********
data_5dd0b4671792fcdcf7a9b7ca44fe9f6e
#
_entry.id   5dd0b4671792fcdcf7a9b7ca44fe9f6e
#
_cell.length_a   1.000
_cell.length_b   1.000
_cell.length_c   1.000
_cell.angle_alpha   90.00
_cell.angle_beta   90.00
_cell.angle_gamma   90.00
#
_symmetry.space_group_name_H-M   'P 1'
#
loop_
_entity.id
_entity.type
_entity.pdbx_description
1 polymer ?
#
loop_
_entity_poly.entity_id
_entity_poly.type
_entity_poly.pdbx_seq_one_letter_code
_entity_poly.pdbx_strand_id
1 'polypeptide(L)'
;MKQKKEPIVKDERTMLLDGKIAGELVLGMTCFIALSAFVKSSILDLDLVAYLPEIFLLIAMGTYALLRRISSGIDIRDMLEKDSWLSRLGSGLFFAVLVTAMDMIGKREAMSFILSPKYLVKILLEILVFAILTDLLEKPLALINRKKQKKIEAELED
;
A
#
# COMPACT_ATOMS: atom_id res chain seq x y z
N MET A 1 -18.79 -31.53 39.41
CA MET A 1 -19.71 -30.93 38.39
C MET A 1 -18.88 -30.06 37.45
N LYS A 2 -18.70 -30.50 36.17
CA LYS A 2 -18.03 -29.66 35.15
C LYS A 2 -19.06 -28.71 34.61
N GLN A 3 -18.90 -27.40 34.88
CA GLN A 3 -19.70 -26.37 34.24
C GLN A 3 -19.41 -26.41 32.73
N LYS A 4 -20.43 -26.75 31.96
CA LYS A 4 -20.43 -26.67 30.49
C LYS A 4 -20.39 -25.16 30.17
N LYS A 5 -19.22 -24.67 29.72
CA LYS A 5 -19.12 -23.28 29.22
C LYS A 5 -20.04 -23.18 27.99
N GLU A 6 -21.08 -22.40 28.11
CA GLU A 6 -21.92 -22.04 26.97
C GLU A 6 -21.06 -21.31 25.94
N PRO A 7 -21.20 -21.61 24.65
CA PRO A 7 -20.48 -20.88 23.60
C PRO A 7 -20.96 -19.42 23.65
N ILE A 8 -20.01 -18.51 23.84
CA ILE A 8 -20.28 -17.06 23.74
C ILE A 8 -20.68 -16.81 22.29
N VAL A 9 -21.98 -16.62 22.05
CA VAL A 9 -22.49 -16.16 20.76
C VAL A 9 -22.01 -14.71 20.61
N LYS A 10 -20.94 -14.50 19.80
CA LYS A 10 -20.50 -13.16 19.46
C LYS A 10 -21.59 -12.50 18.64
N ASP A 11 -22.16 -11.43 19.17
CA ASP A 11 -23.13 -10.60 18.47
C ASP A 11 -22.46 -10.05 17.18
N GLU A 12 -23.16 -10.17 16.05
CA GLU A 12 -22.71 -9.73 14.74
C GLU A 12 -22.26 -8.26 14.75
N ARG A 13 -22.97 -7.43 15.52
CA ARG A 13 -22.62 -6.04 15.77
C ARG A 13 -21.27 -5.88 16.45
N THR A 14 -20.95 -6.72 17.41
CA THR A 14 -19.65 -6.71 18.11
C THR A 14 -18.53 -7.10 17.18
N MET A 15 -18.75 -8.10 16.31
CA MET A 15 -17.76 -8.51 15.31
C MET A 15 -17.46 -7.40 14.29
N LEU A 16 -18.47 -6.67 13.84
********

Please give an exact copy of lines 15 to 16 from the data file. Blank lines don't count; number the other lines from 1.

_entity.id
_entity.type